But FAA Actions Raise Concerns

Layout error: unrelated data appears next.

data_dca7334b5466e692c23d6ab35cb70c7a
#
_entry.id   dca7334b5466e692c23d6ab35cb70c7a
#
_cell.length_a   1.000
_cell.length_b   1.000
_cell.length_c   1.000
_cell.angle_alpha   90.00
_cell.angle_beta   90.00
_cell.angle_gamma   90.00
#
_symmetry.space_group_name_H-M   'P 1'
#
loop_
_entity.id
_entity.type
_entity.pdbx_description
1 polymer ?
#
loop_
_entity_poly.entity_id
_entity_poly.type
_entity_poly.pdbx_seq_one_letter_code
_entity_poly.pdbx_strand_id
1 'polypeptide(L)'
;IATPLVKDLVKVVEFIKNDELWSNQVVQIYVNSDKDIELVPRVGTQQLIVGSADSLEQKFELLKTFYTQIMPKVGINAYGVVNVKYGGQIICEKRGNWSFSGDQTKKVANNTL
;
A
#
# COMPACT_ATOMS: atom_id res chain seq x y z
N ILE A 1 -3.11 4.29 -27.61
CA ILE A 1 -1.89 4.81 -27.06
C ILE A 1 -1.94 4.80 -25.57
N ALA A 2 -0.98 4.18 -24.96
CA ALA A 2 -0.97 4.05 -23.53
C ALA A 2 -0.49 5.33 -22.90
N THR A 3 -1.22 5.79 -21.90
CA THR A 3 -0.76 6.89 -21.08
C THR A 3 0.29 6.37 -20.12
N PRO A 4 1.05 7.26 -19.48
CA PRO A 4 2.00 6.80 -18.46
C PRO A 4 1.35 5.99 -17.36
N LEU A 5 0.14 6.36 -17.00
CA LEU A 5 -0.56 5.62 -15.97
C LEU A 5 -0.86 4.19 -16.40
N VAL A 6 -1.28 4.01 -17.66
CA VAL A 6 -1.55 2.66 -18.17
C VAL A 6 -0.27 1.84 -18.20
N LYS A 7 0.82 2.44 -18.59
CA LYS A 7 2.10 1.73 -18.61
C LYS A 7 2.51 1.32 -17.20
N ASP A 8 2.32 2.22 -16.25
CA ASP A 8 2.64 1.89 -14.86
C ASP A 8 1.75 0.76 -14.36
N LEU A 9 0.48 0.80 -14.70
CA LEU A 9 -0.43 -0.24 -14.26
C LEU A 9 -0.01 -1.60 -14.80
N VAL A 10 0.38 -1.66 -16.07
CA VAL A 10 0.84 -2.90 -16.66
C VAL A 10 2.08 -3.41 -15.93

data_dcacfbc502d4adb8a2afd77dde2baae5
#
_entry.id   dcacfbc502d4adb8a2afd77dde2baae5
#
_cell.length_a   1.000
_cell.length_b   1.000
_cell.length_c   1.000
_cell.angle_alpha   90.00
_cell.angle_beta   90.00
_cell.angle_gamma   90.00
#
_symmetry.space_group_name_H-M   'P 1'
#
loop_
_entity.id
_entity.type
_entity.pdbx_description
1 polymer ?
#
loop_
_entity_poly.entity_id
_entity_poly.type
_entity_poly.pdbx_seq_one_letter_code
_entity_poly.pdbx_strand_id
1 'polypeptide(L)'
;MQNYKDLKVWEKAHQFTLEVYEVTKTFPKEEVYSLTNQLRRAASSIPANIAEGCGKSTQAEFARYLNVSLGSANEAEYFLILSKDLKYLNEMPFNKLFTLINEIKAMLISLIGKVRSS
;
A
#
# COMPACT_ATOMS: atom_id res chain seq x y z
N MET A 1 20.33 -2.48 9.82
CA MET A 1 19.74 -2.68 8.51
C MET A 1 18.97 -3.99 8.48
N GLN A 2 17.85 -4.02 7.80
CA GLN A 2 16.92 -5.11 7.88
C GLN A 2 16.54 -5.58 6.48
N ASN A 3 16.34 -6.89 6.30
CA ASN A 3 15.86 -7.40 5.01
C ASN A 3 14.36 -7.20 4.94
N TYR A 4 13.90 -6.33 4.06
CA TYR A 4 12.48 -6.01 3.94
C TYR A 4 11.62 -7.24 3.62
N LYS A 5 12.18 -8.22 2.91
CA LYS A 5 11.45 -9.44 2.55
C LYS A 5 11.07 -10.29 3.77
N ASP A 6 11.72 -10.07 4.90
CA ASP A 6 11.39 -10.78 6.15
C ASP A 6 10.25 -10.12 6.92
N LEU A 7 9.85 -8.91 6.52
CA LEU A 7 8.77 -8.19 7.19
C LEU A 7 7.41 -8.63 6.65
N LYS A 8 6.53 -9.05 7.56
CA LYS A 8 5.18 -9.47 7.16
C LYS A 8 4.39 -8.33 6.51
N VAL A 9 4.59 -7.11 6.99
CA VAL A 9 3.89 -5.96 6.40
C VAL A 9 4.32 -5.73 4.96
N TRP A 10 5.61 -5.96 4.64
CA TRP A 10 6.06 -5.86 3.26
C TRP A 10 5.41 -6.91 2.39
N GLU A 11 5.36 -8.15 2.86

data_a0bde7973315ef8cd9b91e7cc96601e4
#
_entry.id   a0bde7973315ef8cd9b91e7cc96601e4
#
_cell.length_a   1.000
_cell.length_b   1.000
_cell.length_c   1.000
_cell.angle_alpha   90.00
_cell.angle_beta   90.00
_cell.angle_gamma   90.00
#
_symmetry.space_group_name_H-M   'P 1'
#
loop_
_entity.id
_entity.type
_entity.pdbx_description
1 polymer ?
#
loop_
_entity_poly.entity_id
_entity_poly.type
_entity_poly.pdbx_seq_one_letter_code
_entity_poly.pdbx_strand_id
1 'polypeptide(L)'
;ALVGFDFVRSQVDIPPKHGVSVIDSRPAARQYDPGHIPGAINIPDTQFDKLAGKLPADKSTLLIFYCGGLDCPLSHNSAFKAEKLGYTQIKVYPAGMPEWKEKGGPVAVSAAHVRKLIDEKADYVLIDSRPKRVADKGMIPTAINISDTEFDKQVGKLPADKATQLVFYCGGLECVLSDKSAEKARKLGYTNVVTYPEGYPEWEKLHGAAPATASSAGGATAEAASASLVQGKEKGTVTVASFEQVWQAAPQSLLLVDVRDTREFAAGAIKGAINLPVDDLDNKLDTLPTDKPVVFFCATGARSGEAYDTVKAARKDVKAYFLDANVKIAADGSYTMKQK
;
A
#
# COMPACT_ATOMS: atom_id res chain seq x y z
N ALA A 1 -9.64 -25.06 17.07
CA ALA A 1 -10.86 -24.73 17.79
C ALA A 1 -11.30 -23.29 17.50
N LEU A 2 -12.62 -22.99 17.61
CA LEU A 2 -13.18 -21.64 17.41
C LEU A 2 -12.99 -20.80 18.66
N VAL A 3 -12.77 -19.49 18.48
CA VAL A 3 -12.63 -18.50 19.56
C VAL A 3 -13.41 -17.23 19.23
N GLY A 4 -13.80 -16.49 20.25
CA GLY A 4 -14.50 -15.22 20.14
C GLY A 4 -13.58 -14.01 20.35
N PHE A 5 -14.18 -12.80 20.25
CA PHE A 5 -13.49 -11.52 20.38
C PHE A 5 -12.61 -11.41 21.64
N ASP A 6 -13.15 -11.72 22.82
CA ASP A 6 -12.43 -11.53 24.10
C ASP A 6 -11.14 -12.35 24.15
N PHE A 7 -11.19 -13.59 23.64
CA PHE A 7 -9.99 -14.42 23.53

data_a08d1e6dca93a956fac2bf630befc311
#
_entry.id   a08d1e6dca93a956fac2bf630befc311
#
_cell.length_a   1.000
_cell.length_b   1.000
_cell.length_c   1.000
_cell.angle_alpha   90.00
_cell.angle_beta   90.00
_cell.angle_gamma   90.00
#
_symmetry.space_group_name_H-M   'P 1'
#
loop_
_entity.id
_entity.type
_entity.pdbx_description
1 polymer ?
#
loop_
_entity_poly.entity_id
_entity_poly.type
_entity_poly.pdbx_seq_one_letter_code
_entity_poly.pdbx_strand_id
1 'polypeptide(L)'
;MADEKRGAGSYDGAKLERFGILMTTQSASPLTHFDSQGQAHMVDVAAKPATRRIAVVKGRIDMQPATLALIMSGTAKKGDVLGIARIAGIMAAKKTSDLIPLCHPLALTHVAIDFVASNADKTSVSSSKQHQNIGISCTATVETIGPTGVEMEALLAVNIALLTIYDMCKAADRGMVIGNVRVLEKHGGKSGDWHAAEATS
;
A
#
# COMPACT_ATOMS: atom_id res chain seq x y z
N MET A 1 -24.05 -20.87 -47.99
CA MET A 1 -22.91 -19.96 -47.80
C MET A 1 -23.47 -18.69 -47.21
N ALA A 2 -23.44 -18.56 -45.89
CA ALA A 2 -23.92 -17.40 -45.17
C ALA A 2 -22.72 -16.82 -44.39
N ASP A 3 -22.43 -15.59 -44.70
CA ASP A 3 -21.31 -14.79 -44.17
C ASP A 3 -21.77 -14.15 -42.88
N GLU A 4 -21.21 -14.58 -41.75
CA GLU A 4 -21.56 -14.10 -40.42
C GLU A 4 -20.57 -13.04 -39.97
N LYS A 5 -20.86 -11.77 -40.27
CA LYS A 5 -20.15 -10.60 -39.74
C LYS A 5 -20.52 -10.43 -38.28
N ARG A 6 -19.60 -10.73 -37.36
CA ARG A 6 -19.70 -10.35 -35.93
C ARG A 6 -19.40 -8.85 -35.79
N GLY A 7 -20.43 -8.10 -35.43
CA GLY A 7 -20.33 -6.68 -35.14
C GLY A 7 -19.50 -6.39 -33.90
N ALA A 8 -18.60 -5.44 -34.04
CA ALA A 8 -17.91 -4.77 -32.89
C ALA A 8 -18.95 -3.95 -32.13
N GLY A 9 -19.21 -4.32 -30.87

Rick Thompson, NATCA's regional representative in Alaska, told AVweb that before last month, controllers had been working on the understanding that ADS-B and radar returns were to be treated the same. But recent communications from the FAA had referred to a "mixed environment" and it became clear that not everyone was on the same page. Controllers asked for clarification, and that's when the FAA made the decision to suspend the program pending a review of the standards. Safety advocate Felix Maguire expressed concern that due to structural changes in the FAA, decisions that affect Alaska now are made in Seattle or L.A. or D.C. But the underlying problem "is a breakdown in the collaboration and collegiality that we established and fostered between the FAA and aviation industry over the past 10 years," he told AVweb last week. "Prior to that, both sides were always at loggerheads. We changed that. It was out of this professional respect that Capstone was born and thrived." A return to the pre-Capstone status quo is not acceptable, Maguire said. "I think the folks in D.C. are now getting to understand that."